Wednesday, April 27, 2011

Elections and Kids: Desperate Times

The first election I remember clearly was the federal election of 1972, in which Robert Stanfield ran as leader of the Progressive Conservatives against Pierre Trudeau. The reason I remember that political race in particular, has to do with my best friend Ann. I adored Ann and her family. Her father was an executive at Coca-Cola Canada, her mother a kindhearted former kindergarten teacher, and their airy suburban side-split (a literal mirror image of ours) overflowed with beautiful, happy children. Ann's parents seemed to be more particular about certain things than mine. For instance, they cared about brands. They drank Coke, never Pepsi (although after Ann's father transferred to Pepsi, this allegiance abruptly switched, something that puzzled me somewhat); they ate Kraft peanut butter, and Kraft macaroni and cheese. Store labels were not acceptable substitutes. Store brands were acceptable to my parents, and I complained about this state of affairs to my mother. She tried to explain that the products themselves were mostly the same, so it didn't really matter, but this explanation struck me as feeble. My parents clearly didn't understand the world the way Ann's family did.

Another brand Ann's family liked was the Progressive Conservative brand. Pierre Trudeau was anathema to her family, as he was to many of of our neighbours. The sign on Ann's front lawn was oversized—and blue. I spent a lot of time with Ann's family during that election; I spent a lot of time with them in general. I fantasized about being part of their perfect family, although I was fond of my own less perfect version as well. So that June, I practically lived with Ann, which meant I spent a considerable amount of time riding around in her parents' station wagon, as her mother and father carried out their chores. I remember one day in particular when Ann, her younger sister and I were being driven around our neighbourhood by Ann's father. I don't recall how it started, but the three of us, sitting happily seatbelt-less in the back of the car, windows wide open and a warm wind whipping our hair, began to cheer every time we passed a Conservative sign, and boo when we passed a Liberal sign. (In our suburb, NDP signs were conspicuous by their absence.) Ann's father chuckled and smiled at us as we did this, and I remember the whole outing being a lot of fun.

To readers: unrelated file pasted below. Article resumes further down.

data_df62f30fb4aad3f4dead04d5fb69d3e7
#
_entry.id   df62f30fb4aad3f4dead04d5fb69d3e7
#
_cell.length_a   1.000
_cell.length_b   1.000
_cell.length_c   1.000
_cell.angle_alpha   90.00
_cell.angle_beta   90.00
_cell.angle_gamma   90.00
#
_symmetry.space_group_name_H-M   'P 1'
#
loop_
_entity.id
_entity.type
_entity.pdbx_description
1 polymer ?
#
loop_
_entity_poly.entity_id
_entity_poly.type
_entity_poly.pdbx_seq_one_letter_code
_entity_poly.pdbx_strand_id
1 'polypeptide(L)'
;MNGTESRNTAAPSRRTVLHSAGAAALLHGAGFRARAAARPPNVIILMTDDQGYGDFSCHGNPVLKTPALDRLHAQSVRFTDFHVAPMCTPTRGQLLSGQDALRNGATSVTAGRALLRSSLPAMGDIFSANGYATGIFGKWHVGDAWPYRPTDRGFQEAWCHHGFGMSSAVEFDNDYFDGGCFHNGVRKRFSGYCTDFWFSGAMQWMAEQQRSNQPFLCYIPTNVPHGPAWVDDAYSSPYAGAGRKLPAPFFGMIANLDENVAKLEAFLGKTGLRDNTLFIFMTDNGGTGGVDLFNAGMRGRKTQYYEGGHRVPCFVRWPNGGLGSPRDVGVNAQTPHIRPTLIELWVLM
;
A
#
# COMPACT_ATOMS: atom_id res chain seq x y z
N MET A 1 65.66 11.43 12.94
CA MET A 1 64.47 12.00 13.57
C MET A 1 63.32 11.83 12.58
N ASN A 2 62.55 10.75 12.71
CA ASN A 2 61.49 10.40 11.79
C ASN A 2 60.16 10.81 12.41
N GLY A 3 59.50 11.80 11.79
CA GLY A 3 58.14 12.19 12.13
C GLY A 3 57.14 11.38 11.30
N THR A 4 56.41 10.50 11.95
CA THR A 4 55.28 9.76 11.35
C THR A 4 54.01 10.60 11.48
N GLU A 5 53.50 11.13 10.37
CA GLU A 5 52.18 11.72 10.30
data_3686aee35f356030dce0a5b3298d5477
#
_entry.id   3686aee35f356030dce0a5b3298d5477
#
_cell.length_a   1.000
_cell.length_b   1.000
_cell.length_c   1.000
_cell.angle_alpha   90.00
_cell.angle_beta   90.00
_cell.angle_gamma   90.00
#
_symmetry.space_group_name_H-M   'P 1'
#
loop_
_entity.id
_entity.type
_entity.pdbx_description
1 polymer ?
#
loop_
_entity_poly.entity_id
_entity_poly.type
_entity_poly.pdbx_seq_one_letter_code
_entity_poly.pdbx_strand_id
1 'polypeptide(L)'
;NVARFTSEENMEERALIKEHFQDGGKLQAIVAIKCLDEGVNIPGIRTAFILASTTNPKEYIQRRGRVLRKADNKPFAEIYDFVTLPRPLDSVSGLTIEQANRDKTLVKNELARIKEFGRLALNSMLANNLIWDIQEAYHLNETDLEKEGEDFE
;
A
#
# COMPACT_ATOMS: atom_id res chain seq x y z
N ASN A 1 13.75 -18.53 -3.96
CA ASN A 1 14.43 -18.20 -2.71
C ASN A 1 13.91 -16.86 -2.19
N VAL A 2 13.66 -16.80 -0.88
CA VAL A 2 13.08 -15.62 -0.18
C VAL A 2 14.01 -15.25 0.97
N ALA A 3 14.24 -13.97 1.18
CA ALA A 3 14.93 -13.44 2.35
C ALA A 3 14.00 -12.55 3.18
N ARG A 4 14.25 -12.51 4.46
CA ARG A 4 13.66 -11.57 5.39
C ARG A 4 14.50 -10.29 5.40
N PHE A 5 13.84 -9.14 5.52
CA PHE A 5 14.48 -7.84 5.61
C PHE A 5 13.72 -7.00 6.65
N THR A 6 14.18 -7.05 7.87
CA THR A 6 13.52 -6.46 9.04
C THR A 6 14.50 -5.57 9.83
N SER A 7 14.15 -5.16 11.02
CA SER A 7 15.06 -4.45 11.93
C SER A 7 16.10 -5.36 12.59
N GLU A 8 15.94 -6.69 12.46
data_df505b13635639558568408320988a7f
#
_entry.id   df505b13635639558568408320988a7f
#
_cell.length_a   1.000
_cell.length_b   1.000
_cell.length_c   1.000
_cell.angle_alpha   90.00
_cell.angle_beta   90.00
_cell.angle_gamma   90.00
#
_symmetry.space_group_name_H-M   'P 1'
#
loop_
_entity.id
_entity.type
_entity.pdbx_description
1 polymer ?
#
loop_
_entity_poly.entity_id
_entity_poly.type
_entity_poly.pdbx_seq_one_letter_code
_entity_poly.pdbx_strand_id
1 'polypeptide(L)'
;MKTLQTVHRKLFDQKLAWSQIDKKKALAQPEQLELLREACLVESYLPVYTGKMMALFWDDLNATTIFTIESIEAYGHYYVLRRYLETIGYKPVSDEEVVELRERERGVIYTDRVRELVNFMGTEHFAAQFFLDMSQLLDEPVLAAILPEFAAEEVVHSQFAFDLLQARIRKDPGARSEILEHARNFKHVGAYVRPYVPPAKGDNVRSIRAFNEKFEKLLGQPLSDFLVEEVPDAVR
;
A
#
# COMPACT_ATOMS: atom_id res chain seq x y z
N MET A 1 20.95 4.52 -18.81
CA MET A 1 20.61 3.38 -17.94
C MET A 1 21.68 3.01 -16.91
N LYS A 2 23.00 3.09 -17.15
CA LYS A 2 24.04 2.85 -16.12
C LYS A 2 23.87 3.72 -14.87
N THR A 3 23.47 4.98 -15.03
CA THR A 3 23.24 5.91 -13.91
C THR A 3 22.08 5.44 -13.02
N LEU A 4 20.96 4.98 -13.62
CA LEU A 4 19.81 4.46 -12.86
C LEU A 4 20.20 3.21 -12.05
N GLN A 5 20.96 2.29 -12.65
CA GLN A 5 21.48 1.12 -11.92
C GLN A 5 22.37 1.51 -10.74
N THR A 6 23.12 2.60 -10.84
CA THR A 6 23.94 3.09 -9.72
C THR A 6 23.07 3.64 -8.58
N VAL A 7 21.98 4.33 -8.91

That evening at the dinner table I told my parents what we had done. My father laughed; he said nothing. It wasn't until years later that I discovered my parents had never voted Conservative in their lives. My mother supported the NDP and my father was a Liberal, who occasionally voted NDP. Yet at the time, they felt no need to tell me this. They seemed unperturbed by my unbridled enthusiasm for Robert Stanfield and the Progressive Conservatives.

Fast forward almost 40 years. My 11-yr-old twin daughters are in the car with my husband and me. We're driving around our neighbourhood during a spring election, and my daughters are noting the preponderance of Conservative signs. We pass a Liberal sign and the girls begin to cheer. From that point on, they cheer every time we pass a Liberal sign. (In our suburb-in-the-city, NDP signs are conspicuous by their absence.) Sitting in the front seat listening to them, I realize that we have become Ann's family—a family in which children are initiated at a young age into the world of partisan politics. I begin to think about how this situation came about, especially in light of what I thought were my beliefs about children, politics and indoctrination. (See here, for instance.) For the truth is, in retrospect, I admire my parents' restraint. I respect them for refusing to tell us what to think politically, for allowing us to mature, and figure out for ourselves where we stood on serious issues.

In the family that my husband and I have created, things are different. At the dinner table one evening not long ago, one of my daughters asked what the Conservative Party of Canada stood for. My husband answered flippantly, "They stand for the rich getting richer and the poor getting poorer." My daughter seemed a bit shocked so I added, "That's not how they would describe what they stand for," and I proceeded to try to explain the CPC in a manner more in keeping with how a supporter might explain it. I talked about how some people believe the role of government is to tax citizens who can afford to be taxed so as to provide services and programs to all people, but especially to those who would not be able to afford such services otherwise. I went on to explain that other politicians believe government should be as small as possible, and that taxes should be low, so people can decide for themselves what to to with their money. That was as much fair-mindedness as I could muster, and I couldn't help but add that the problem with the latter approach is that it disproportionally favours the rich.